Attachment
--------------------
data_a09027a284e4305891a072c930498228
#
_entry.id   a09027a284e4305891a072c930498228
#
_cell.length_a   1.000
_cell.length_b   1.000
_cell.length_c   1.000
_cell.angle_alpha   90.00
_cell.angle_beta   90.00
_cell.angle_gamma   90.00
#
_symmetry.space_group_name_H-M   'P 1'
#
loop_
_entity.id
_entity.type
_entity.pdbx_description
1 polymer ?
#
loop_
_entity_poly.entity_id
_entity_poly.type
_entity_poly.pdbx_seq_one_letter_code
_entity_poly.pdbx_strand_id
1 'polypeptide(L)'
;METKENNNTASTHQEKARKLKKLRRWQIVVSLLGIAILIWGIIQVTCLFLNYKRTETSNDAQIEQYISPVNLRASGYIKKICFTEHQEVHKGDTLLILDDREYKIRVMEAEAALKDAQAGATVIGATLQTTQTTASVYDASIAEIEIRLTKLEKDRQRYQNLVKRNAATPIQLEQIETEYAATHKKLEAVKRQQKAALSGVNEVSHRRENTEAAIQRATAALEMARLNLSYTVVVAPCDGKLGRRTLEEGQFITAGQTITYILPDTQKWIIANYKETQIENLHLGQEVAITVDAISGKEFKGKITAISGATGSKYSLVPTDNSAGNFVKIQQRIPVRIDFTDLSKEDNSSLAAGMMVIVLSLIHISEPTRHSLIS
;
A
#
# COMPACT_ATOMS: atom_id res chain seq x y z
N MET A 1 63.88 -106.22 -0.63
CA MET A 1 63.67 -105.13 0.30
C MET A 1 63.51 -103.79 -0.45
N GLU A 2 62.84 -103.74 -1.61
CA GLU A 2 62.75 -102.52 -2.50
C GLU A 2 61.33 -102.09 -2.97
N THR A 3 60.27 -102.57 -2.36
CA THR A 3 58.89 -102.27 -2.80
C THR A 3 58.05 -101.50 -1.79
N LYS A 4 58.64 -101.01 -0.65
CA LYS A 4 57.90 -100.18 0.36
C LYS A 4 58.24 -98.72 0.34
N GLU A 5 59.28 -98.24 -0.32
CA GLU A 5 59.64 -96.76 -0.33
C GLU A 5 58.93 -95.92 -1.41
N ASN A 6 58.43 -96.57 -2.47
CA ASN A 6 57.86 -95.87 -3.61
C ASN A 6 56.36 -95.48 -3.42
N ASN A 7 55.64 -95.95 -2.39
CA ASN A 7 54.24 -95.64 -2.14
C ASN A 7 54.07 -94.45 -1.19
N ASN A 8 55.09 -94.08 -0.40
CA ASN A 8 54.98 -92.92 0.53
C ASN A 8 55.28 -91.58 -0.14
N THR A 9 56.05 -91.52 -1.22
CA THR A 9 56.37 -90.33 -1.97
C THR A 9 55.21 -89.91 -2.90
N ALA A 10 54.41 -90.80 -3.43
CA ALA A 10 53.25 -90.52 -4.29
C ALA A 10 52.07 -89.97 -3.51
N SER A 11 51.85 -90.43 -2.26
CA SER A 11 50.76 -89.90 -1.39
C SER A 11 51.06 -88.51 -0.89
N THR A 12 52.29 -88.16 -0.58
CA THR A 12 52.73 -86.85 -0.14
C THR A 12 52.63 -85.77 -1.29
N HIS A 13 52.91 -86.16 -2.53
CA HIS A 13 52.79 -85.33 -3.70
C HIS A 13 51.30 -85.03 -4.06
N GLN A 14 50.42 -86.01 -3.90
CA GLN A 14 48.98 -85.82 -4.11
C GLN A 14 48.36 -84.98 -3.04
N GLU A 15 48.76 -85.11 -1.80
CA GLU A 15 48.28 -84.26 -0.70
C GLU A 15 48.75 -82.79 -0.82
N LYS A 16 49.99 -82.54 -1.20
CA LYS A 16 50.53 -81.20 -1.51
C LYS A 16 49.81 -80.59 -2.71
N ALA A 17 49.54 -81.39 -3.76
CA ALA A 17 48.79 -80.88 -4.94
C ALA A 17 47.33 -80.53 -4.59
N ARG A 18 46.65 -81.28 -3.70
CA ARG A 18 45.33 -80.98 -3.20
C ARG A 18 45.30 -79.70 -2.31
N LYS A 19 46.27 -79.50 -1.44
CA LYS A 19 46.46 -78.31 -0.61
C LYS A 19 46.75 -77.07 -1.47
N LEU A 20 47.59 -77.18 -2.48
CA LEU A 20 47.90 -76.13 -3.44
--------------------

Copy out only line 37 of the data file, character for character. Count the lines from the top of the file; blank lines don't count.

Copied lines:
N THR A 3 60.27 -102.57 -2.36